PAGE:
Implementing a Transformer Encoder from Scratch with JAX and Haiku | by Ryan P矇goud | Nov, 2023


In Haiku, the Multi-Head Attention module can be implemented as follows. The __call__function follows the same logic as the above graph while the class methods take advantage of JAX utilities such as vmap(to vectorize our operations over the different attention heads and matrices) and tree_map(to map matrix dot-products over weight vectors).

As you might have noticed on the Transformer graph, the multi-head attention block and the feed-forward net are followed by residual connections and layer normalization.

Residual or skip connections

Residual connections are a standard solution to solve the vanishing gradient problem, which occurs when gradients become too small to effectively update the models parameters.

As this issue naturally arises in particularly deep architectures, residual connections are used in a variety of complex models such as ResNet (Kaiming et al, 2015) in computer vision, AlphaZero (Silver et al, 2017) in reinforcement learning, and of course, Transformers.

In practice, residual connections simply forward the output of a specific layer to a following one, skipping one or more layers on the way. For instance, the residual connection around the multi-head attention is equivalent to summing the output of multi-head attention with positional embeddings.

This enables gradients to flow more efficiently through the architecture during backpropagation and can usually lead to faster convergence and more stable training.

Representation of residual connections in Transformers (made by the author)

Layer Normalization

Layer normalization helps ensure that the values propagated through the model do not explode (tend toward infinity), which could easily happen in attention blocks, where several matrices are multiplied during each forward pass.

Unlike batch normalization, which normalizes across the batch dimension assuming a uniform distribution, layer normalization operates across the features. This approach is suitable for sentence batches where each may have unique distributions due to varying meanings and vocabularies.

By normalizing across features, such as embeddings or attention values, layer normalization standardizes data to a consistent scale without conflating distinct sentence characteristics, maintaining the unique distribution of each.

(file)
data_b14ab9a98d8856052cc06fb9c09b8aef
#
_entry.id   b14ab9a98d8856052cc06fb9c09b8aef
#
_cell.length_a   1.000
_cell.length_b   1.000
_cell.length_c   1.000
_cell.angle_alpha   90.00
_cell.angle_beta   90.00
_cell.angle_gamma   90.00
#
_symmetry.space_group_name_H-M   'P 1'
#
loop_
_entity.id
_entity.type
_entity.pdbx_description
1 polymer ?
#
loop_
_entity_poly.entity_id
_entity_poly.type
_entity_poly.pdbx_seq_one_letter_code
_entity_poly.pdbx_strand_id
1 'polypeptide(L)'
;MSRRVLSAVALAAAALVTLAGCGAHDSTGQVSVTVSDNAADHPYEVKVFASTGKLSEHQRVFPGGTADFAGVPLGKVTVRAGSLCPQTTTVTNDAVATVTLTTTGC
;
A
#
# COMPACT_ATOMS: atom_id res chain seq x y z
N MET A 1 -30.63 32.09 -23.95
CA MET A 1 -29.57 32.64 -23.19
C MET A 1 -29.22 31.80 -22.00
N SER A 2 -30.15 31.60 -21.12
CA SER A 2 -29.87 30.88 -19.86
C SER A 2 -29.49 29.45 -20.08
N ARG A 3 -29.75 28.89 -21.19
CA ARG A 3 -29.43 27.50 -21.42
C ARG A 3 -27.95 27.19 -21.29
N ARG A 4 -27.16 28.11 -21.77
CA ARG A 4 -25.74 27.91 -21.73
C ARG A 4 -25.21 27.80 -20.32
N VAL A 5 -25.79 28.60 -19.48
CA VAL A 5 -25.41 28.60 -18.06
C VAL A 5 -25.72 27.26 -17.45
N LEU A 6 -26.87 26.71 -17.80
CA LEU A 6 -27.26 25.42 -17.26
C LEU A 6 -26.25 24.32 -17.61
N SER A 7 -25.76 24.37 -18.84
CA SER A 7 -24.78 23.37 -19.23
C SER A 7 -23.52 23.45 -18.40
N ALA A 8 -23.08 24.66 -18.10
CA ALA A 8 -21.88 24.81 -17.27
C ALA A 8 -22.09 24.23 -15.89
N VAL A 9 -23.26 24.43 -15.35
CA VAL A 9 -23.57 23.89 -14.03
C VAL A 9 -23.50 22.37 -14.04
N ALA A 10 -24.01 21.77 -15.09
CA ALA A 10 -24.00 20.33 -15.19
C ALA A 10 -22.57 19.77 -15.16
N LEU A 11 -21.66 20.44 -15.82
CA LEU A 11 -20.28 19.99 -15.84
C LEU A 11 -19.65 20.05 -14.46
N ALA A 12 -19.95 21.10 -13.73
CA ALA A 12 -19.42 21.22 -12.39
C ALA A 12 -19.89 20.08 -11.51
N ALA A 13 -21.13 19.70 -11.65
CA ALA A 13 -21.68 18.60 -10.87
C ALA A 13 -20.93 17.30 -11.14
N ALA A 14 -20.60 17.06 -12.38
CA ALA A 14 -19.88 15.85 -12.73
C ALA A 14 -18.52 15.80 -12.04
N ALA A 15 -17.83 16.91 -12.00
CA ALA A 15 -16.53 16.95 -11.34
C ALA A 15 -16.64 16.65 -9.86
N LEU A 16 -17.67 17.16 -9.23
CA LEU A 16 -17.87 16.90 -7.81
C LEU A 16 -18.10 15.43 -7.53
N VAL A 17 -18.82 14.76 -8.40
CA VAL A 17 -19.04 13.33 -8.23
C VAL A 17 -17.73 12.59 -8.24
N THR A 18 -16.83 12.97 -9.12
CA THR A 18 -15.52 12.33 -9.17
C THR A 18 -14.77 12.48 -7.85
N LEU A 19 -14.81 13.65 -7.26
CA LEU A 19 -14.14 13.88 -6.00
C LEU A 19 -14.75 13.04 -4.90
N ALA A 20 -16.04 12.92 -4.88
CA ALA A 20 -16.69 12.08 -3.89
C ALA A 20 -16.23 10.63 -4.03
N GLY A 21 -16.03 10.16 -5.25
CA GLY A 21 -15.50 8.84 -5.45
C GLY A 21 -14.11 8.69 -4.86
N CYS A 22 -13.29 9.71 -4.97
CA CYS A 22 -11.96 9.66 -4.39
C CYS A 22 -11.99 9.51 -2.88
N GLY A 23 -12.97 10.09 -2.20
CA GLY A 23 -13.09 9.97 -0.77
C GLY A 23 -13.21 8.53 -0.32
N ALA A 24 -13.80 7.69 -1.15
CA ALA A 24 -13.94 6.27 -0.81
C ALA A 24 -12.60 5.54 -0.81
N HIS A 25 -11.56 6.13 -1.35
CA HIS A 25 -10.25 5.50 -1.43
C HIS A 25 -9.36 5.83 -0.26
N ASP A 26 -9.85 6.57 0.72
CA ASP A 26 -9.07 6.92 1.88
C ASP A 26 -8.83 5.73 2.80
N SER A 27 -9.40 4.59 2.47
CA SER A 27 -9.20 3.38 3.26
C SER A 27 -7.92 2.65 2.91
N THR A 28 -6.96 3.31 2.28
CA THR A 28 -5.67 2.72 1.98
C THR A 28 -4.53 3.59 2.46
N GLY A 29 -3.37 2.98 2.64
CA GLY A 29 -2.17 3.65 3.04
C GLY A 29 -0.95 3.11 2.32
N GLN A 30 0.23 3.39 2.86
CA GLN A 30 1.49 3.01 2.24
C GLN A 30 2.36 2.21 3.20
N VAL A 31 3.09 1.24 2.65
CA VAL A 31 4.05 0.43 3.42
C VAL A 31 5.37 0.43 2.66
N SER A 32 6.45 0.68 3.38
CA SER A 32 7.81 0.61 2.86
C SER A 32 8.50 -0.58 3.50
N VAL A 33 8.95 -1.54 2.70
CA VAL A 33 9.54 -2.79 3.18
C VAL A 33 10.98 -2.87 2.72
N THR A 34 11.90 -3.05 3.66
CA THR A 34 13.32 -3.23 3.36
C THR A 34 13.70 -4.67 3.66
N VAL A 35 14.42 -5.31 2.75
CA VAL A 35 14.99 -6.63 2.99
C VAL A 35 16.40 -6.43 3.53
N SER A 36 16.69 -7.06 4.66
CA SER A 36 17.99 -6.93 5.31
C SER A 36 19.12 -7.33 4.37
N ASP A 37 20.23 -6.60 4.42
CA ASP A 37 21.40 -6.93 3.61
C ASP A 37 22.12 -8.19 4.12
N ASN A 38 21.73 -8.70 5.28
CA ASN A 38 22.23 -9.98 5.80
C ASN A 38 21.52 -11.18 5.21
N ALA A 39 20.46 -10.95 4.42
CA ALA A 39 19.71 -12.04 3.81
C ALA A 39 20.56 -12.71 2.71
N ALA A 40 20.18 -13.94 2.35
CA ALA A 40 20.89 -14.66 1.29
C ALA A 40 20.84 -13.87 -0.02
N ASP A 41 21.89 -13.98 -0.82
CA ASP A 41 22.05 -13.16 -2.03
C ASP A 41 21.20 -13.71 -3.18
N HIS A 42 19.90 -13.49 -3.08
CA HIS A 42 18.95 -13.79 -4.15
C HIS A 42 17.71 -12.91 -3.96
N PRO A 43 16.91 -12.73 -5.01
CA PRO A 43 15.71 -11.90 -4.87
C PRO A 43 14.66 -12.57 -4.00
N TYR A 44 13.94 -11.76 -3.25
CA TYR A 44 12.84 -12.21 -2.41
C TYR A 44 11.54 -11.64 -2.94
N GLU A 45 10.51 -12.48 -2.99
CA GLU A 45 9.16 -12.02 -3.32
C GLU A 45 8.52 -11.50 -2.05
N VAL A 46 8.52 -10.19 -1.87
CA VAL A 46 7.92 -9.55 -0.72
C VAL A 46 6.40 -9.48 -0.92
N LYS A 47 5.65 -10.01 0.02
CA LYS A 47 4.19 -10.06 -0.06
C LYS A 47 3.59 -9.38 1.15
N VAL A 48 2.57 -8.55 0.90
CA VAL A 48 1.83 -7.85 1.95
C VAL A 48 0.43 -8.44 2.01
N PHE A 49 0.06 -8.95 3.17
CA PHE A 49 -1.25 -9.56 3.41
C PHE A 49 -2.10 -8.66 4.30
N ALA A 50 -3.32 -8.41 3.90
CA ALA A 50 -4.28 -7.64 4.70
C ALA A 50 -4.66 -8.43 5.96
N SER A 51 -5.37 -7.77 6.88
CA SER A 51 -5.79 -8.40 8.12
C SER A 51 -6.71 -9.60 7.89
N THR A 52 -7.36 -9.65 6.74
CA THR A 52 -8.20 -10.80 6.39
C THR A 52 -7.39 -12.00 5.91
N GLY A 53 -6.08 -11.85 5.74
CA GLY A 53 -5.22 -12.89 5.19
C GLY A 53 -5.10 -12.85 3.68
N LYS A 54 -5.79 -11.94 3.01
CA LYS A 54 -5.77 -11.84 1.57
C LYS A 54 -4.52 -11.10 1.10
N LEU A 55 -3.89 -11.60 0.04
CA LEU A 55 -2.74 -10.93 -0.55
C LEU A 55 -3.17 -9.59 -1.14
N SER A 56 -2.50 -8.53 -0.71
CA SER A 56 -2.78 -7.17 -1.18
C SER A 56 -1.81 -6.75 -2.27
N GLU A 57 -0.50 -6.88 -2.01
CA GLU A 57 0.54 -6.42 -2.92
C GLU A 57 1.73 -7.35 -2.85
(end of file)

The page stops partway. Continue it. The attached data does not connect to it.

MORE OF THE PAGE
Representation of Layer Normalization in the context of Transformers (made by the author)

The implementation of layer normalization is pretty straightforward, we initialize the learnable parameters alpha and beta and normalize along the desired feature axis.

The last component of the encoder that we need to cover is the position-wise feed-forward network. This fully connected network takes the normalized outputs of the attention block as inputs and is used to introduce non-linearity and increase the models capacity to learn complex functions.

It is composed of two dense layers separated by a gelu activation:

After this block, we have another residual connection and layer normalization to complete the encoder.

There we have it! By now you should be familiar with the main concepts of the Transformer encoder. Heres the full encoder class, notice that in Haiku, we assign a name to each layer, so that learnable parameters are separated and easy to access. The __call__function provides a good summary of the different steps of our encoder:

To use this module on actual data, we have to apply hk.transform to a function encapsulating the encoder class. Indeed, you might remember that JAX embraces the functional programming paradigm, therefore, Haiku follows the same principles.

We define a function containing an instance of the encoder class and return the output of a forward pass. Applying hk.transform returns a transformed object having access to two functions: init and apply.

The former enables us to initialize the module with a random key as well as some dummy data (notice that here we pass an array of zeros with shape batch_size, seq_len) while the latter allows us to process real data.

# Note: the two following syntaxes are equivalent
# 1: Using transform as a class decorator
@hk.transform
def encoder(x):
...
return model(x)

encoder.init(...)
encoder.apply(...)

# 2: Applying transfom separately
def encoder(x):
...
return model(x)

encoder_fn = hk.transform(encoder)
encoder_fn.init(...)
encoder_fn.apply(...)

In the next article, well complete the transformer architecture by adding a decoder, which reuses most of the blocks we introduced so far, and learn how to train a model on a specific task using Optax!

Thank you for reading this far, if you are interested in dabbling with the code, you can find it fully commented on GitHub, along with additional details and a walkthrough using a toy dataset.

If youd like to dig deeper into Transformers, the following section contains some articles that helped me redact this article.

Until next time

[1] Attention is all you need (2017), Vaswani et al, Google

[2] What exactly are keys, queries, and values in attention mechanisms? (2019) Stack Exchange

[3] The Illustrated Transformer (2018), Jay Alammar

[4] A Gentle Introduction to Positional Encoding in Transformer Models (2023), Mehreen Saeed, Machine Learning Mastery



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